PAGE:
with his government handler, creating some murky ethical territory.
But Haddock, who wrote the script,
thinks that's a good thing, even in
the real world.
"The drive of Mary, Klea Scott's
character, is to develop a human
intelligence service for Canada.
And that means you've got to get
down and dirty with the criminals
and try to get people to turn and
inform. It's the only way you'll ever
get in there."
Actor Ian Tracey muses that the
criminals in this show are portrayed less as antagonists than as
human beings.
"We like to think of them as
'entrepeneurs' with some...legal
misdealing," he told the Ubyssey.
"But they are real people with real
families and have heart and soul
and compassion for people just
like anybody else."
Just like Fox's 24, sometimes it
seems that everyone in the show is
spying on everyone else. By contrast, Intelligence has depth in each
episode, rather than stringing the
viewer along from one crisis to the
next. Certain problems introduced
early in the series, such as
Reardon's rivalry with a biker gang
for drug territory—while not taking
centre stage—will clearly return in
later episodes. There is a subtlety to
the foreshadowing that adds a cinematic depth to the series that is
reminiscent of The Godfather.
"The whole premise is
to kind of show
another side of
Vancouver that we
all haven't really
seen before."
-Ian Tracey
In the course of only the first
two episodes, Vancouver assassins
kill someone in Mexico, a stripper
from Eastern Europe is used as an
undercover intelligence agent, and
Chinese triads infiltrate the
Vancouver police. As Tracey
explains, "The whole premise is to
kind   of  show   another   side   of
2b m**m
Visit our booth Northwest
at Health Careers Interaction 2006        Territories
on Cv*ober£8&29 at the Renaissance
Vancouver Hotel Harbourside.
Meet Mimi Gionct-Smith, Community Health Nurse from the
Sahtu Health and Social Services and other delegates ready
to answer your questions regarding your future in
the Northwest Territories.
Bring your resume,
bring a friend.
IAN TRACEY: Stars in new CBC series. LEVI barnett photo
Vancouver that we all haven't really
seen before."
Intelligence is a literally multilevel look at Vancouver, with
scenes in planes, on boats, in cars,
up in a high office tower and down
on the street. It goes from
Downtown to the growing regions
of Vancouver Island and into the
Fraser Valley near the US border.
The show is tied intimately with
Vancouver and its region.
Tracey explained, "There's more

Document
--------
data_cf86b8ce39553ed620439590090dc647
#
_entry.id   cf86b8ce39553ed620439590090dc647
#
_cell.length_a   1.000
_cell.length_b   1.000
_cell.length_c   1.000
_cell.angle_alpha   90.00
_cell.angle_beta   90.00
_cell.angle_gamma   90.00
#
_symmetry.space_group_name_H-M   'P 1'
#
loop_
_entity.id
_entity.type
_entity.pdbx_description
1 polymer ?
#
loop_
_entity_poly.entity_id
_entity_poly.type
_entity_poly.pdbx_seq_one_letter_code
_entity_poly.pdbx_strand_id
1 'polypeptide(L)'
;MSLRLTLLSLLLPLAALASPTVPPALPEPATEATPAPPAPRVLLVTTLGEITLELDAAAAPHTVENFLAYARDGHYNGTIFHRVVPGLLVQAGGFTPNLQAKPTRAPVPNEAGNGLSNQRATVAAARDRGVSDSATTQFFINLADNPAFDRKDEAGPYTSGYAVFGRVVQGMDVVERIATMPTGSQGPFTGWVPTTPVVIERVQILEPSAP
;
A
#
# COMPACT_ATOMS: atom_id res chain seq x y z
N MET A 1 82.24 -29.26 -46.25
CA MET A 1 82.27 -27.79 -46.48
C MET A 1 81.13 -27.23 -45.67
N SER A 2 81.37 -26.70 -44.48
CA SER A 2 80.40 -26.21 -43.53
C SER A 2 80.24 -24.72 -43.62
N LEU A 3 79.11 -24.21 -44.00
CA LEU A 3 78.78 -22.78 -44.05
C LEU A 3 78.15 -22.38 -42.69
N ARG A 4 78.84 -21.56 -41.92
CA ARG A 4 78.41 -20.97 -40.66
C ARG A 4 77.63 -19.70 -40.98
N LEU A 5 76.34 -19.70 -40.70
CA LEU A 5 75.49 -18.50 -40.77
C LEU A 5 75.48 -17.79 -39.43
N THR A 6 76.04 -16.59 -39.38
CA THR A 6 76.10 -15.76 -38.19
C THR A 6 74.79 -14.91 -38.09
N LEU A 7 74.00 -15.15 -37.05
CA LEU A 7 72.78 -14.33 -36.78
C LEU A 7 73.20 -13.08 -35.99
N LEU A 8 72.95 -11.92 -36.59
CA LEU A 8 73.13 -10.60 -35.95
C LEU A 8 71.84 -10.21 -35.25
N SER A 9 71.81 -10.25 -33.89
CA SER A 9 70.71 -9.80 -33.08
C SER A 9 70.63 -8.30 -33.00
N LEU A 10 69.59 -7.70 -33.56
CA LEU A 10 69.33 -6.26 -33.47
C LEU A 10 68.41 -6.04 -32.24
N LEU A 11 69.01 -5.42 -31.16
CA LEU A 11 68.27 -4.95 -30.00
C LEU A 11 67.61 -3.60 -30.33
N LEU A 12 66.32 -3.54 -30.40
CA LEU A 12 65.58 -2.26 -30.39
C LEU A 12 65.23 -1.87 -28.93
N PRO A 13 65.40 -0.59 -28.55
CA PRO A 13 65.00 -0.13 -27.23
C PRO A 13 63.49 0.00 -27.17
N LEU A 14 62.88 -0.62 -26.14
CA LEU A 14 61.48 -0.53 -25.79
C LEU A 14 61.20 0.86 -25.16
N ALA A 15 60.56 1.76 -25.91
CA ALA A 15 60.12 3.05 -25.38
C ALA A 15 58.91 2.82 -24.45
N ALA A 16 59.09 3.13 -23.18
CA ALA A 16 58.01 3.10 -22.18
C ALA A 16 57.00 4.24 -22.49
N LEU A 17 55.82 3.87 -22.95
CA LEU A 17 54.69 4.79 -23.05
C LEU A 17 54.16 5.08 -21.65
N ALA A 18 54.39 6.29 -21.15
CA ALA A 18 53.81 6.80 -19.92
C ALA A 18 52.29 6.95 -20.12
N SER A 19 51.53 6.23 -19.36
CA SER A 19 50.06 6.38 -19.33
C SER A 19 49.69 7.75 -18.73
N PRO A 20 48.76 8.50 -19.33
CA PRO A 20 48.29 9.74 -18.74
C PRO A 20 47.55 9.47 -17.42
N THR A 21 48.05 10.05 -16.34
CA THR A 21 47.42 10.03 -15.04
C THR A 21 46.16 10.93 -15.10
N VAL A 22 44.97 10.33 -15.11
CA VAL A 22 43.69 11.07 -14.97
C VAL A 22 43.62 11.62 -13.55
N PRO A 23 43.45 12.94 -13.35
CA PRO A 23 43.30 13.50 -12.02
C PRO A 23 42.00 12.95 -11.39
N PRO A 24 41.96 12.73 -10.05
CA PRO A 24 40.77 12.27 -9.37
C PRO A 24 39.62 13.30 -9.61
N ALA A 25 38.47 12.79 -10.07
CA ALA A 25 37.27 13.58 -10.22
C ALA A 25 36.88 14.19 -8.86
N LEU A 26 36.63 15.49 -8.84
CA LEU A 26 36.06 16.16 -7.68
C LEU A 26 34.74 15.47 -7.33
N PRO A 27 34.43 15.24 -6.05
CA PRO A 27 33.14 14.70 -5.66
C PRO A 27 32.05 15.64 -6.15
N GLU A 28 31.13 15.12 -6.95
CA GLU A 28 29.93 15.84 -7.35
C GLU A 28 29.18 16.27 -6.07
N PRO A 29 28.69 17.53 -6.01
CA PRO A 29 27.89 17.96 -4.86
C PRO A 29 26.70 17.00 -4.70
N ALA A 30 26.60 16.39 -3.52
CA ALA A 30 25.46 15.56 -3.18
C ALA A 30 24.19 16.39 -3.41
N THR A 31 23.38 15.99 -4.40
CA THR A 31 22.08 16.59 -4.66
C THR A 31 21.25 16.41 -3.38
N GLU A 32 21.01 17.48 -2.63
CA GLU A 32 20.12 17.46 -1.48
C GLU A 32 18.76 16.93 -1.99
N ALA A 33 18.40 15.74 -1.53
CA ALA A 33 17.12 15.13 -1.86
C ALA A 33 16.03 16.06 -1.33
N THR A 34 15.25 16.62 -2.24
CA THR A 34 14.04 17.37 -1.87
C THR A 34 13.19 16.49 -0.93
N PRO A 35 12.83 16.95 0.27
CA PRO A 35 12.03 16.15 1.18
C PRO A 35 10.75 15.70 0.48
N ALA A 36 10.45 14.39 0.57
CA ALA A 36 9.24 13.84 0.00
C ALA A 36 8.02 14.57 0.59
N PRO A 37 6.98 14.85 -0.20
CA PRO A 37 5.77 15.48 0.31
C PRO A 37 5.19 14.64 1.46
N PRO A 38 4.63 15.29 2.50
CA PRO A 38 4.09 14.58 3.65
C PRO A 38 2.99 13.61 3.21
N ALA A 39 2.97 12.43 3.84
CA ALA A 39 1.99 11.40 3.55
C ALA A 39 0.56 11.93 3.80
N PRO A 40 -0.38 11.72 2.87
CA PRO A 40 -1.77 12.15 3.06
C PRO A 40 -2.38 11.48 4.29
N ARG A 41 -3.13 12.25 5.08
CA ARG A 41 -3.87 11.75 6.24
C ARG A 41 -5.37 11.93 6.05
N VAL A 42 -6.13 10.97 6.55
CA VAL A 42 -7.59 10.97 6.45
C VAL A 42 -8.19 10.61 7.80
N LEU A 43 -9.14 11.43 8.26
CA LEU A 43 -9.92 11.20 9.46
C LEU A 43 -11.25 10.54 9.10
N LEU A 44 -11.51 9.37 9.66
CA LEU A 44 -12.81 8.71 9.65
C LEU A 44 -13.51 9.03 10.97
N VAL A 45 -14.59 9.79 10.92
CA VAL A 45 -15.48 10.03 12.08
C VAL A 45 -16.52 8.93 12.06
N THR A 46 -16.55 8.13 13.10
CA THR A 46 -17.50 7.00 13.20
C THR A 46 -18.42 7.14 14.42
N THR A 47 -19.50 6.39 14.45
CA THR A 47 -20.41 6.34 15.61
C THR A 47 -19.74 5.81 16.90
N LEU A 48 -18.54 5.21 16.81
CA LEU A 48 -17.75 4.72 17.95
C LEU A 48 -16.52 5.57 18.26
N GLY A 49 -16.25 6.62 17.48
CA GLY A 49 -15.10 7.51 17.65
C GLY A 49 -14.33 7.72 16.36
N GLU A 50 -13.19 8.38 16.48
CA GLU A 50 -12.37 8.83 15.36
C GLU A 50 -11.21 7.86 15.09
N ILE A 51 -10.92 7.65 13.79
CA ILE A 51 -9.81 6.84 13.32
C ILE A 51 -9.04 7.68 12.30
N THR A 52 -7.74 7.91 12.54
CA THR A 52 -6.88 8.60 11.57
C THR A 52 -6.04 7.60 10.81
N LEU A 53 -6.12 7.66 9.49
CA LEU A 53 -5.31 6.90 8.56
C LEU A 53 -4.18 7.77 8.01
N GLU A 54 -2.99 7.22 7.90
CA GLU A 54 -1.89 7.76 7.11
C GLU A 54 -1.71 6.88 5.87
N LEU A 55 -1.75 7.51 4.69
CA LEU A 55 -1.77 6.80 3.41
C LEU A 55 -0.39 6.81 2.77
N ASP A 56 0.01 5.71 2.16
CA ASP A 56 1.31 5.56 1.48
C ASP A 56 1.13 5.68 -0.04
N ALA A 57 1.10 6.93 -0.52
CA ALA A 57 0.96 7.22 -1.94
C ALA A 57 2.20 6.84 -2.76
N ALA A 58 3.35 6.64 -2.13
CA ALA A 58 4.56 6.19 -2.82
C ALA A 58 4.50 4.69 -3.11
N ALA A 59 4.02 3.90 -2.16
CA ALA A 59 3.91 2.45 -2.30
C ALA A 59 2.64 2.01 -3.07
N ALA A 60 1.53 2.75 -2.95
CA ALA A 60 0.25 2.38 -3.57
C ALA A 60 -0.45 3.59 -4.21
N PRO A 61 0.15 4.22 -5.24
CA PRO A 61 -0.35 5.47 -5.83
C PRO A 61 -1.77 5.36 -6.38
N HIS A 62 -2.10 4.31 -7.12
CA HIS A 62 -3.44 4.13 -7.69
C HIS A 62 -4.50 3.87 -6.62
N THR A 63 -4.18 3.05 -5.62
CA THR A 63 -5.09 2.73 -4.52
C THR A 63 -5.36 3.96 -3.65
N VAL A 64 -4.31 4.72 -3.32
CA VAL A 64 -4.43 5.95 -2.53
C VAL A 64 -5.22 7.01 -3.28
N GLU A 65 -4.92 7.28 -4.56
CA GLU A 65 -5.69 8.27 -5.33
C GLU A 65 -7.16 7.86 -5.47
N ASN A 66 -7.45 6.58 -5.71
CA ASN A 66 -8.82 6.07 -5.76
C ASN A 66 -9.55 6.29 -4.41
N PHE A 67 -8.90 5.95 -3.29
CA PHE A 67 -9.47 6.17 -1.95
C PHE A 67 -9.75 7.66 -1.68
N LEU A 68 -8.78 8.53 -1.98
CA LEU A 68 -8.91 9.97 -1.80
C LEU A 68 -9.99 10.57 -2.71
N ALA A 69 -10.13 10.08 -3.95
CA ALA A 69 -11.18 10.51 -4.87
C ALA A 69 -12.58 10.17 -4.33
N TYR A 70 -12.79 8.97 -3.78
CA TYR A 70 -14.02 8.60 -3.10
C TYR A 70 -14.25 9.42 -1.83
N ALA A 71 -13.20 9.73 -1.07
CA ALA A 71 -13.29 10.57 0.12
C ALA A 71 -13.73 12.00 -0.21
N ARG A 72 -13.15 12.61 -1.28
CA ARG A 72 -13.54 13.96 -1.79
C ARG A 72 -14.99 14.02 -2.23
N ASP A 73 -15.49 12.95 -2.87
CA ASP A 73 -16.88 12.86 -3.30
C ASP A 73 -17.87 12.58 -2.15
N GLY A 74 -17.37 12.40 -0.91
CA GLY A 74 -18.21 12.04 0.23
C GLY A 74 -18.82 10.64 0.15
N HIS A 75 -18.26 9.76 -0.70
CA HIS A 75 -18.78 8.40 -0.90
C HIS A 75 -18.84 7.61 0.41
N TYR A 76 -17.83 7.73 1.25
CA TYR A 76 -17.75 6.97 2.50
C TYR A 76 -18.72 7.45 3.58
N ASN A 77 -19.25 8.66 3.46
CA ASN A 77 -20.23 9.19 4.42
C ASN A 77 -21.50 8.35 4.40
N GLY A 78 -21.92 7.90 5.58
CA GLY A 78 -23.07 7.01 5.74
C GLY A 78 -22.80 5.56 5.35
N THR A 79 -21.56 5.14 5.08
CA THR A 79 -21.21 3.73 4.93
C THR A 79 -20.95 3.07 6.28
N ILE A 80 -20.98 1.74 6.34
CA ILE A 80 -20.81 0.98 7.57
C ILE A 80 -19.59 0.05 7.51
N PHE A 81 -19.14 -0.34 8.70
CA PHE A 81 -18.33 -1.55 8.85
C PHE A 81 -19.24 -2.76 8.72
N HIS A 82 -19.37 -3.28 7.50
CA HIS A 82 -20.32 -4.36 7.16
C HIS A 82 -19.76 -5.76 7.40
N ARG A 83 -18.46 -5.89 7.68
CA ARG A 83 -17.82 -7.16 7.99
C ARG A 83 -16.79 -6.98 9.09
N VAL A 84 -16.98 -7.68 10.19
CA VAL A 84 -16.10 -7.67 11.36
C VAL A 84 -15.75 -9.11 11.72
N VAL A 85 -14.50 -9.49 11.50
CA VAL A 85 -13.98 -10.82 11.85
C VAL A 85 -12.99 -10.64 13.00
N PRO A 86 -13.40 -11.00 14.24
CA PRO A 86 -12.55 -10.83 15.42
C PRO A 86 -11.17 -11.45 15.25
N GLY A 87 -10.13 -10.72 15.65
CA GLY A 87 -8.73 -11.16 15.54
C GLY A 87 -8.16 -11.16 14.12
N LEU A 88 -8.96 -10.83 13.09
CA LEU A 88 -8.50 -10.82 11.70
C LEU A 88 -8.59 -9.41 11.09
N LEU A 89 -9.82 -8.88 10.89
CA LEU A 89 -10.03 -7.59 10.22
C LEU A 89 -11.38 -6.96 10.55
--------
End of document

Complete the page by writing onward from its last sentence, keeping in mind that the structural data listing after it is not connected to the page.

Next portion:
going on, there's more places for us
to be in any given hour, in the
episode than in something like Da
Vinci 's Inquest [his previous CBC
show], where it's more procedural
and there's more concentrated certain specific places, and everything
sort of unravels between A to B."
In short, the viewer has to think,
because Intelligence is one smart
TV show. @
Campus   &   Community   Planning
Public Open House
You are invited to attend a public open house to view and comment on
development application DP 06025: St. Marks Duplexes on Lots 29 to 36 in
the Theological Neighbourhood on the site labeled 'Subject Property' on the
location map below. This proposal is for 4 duplex buildings, for a total of 8
units. The land-use and density will comply with the Neighbourhood Plan
policies. Relaxation is requested for rear setbacks for all buildings, side
setbacks of Buildings 1 & 4, and overall site coverage by 1% (77 sq.m).
3   GAGE
port 3
Date:    Thursday, October 26, 2006
Time:    5:00 p.m. - 7:00 p.m.
Place:   St. Marks College, 5935 Iona Dr.
For directions to St. Marks, please visit: www.maps.ubc.ca. More development
application information is on the Campus & Community Planning (C&CP) website:
Q    Questions: Caroline Eldridge, Land Use Wanner, C & CP e-mail: carollne.eldrldge@ubc.ca
*L     This event is wheelchair accessible. For more information about assistance for persons
^-*"     with disabilities, e-mail rachel.wiersma@ubc.ca. 14
Tuesday, 17 October, 2006   THE UBYSSEY
Theoretically a young
woman likes to be
complimented on her
appearance. According
to this theory telling a
young woman that sine
has a "grabbable ass"
would make her happy
as it is a compliment on
how she looks....
....however, upon application of
this theory it becomes readily
apparent that the adjective
"grabbable" seldom produces
the desired effect.